Dispatch Training 101: Conducting the Perfect Pre-Trip Inspection

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With the right dispatch training, you could begin a rewarding career in transport. You might soon manage a fleet, or work as an operations manager—once you finish your training, the choice will be yours. You’ll be able to choose from a variety of career paths, including the following:

• Local Dispatcher
• Load Planner
• Driver Manager
• Safety and Compliance Officer

But whether you’re working as a log book auditor or managing a team of drivers, one thing is certain: pre-trip inspections will be an important part of your future career. Pre-trip inspections help ensure that vehicles stay safe and in top working order. Whether you’re encouraging drivers to carefully follow procedures, or monitoring safety procedures yourself, here’s a quick look at how to conduct the perfect pre-trip inspection.

Pros with Dispatch Training Know that it Takes Time to Conduct a Thorough Pre-Inspection

The first step to conducting the perfect pre-inspection is to give your drivers enough time to do it thoroughly. When a driver is in a rush, they might quickly run through their inspection in just ten or fifteen minutes. But to properly complete a check, it’s best to encourage drivers to allocate between 30 and 50 minutes for each pre-inspection. That way, they’ll be less likely to overlook an important safety detail like checking fluid levels, or forgetting to fill out necessary paperwork about the details of their inspection.

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Taking the time to carefully conduct a pre-inspection reduces the chance of making a mistake

What Pros with Dispatch Training Look for During a Pre-Inspection

A good dispatch course will teach you that pre-trip inspections are an important part of ensuring that fleets stay compliant with regulations and that drivers stay safe. During each pre-inspection, you’ll want to ensure that drivers carefully check under the hood, in the cab, outside of the vehicle, lights, wheels, and air brakes (if applicable) to ensure that each component is in top working order.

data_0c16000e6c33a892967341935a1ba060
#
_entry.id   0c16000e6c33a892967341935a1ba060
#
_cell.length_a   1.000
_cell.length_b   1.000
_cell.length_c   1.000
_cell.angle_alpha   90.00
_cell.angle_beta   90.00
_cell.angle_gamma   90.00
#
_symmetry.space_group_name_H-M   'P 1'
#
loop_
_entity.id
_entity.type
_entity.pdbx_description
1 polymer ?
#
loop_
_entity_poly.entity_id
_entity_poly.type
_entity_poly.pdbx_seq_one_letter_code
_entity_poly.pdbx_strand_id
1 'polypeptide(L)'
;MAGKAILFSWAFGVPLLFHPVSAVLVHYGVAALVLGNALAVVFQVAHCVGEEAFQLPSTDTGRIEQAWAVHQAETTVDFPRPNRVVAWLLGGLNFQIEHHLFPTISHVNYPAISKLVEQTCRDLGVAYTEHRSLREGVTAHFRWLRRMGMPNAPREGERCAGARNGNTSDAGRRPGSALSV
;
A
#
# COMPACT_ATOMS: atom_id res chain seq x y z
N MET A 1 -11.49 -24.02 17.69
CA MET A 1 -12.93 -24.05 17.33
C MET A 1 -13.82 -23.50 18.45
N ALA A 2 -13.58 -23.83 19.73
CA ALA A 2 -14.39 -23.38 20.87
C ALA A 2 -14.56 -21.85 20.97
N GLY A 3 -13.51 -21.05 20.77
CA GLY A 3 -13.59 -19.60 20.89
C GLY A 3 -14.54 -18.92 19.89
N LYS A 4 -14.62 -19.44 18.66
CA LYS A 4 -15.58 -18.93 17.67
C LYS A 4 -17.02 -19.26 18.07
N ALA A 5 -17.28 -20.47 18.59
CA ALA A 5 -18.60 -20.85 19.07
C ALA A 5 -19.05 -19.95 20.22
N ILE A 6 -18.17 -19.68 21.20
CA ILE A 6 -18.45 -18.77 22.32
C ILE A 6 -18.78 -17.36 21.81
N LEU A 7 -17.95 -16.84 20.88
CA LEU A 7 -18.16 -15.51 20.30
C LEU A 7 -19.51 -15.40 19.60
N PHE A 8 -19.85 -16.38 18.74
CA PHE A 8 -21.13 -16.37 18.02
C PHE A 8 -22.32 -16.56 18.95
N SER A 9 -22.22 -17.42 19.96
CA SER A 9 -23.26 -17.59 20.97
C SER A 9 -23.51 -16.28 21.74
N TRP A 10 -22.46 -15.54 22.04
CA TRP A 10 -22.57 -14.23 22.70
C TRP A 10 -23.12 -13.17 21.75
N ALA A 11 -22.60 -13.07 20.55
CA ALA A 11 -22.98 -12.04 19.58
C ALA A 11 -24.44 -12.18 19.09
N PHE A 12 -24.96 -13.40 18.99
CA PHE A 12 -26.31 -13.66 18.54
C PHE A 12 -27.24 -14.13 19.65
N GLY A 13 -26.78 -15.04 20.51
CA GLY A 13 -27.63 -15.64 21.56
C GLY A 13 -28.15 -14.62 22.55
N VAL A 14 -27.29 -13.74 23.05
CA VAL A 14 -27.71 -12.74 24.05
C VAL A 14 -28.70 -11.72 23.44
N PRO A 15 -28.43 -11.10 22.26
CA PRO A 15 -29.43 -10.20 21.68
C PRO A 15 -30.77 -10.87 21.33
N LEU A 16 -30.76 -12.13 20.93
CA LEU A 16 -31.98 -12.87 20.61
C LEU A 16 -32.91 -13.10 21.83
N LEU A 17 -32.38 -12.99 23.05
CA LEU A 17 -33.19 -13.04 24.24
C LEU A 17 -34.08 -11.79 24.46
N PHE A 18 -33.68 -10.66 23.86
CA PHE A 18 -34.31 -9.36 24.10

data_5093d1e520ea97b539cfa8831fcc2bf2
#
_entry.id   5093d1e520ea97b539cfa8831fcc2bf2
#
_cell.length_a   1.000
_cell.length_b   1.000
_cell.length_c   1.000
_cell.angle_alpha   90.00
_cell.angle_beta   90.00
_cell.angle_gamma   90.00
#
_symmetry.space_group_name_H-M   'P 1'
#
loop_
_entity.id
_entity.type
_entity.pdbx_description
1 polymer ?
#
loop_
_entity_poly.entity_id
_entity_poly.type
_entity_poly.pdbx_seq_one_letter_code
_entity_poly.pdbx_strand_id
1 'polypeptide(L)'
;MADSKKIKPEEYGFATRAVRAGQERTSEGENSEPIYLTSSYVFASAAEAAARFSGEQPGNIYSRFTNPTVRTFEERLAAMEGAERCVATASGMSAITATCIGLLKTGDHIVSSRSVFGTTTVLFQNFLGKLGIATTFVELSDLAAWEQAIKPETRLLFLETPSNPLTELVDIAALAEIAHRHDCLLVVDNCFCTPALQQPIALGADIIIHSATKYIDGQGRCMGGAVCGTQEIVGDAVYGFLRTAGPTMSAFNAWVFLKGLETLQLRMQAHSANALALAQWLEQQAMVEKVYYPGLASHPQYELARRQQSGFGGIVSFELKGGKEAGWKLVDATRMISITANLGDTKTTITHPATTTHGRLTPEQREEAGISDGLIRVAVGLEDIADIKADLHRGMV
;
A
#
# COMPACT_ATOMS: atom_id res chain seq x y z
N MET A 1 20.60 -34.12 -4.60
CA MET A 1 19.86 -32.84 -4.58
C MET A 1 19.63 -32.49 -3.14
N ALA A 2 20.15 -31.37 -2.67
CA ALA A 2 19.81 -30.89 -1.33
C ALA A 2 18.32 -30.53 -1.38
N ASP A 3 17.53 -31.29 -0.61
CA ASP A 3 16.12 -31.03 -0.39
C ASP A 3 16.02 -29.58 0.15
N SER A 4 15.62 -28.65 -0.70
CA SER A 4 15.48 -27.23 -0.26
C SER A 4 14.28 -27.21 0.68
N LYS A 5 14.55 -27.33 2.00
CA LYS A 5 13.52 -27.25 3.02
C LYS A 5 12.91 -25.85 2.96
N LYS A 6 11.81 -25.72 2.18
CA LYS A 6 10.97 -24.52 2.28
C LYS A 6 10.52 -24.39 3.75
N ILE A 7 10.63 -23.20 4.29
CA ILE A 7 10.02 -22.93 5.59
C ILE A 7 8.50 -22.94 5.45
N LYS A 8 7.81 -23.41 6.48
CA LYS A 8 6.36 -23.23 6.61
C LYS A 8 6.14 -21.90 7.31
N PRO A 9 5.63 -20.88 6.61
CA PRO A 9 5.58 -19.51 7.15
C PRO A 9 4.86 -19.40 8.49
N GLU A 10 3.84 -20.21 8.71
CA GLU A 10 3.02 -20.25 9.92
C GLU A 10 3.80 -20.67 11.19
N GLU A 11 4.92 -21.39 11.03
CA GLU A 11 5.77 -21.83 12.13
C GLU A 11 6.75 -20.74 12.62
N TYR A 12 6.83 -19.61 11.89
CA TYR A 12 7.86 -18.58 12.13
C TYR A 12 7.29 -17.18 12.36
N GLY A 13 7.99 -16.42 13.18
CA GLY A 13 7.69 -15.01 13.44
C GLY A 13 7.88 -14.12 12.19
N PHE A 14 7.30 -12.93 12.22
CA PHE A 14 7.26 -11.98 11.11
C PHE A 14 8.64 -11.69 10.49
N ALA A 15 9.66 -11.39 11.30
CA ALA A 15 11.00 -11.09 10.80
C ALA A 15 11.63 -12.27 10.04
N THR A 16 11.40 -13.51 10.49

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Drivers need to check under the hood to ensure that there are no leaks or other problems

Because there are many components to check during a pre-inspection, it can be difficult for drivers to remember to check everything. That’s why encouraging them to always complete checks the same way can be a good trick for drivers. By following the same order each time, it will be easier for them to remember to check each item, from oil and coolant levels to mirrors and seatbelts and beyond.

Common Mistakes Pros With Dispatch Training Know to Avoid

Of course, mistakes can occur from time to time. That’s why pros with dispatch training know that it’s important for drivers to be vigilant—especially of areas that are often prone to being forgotten or overlooked.

One common mistake that drivers can sometimes make is forgetting to chock wheels during an inspection. Chocking wheels helps prevent the truck from moving during an inspection. Without chocks, drivers run the risk of having the truck move, which could be dangerous if they’re inspecting brakes, for example. Another common mistake drivers can make is forgetting to check the emergency equipment. While emergencies don’t happen often, when they do it’s important for drivers to have everything they need—from warning hazard triangles to the fire extinguisher—in top working order.

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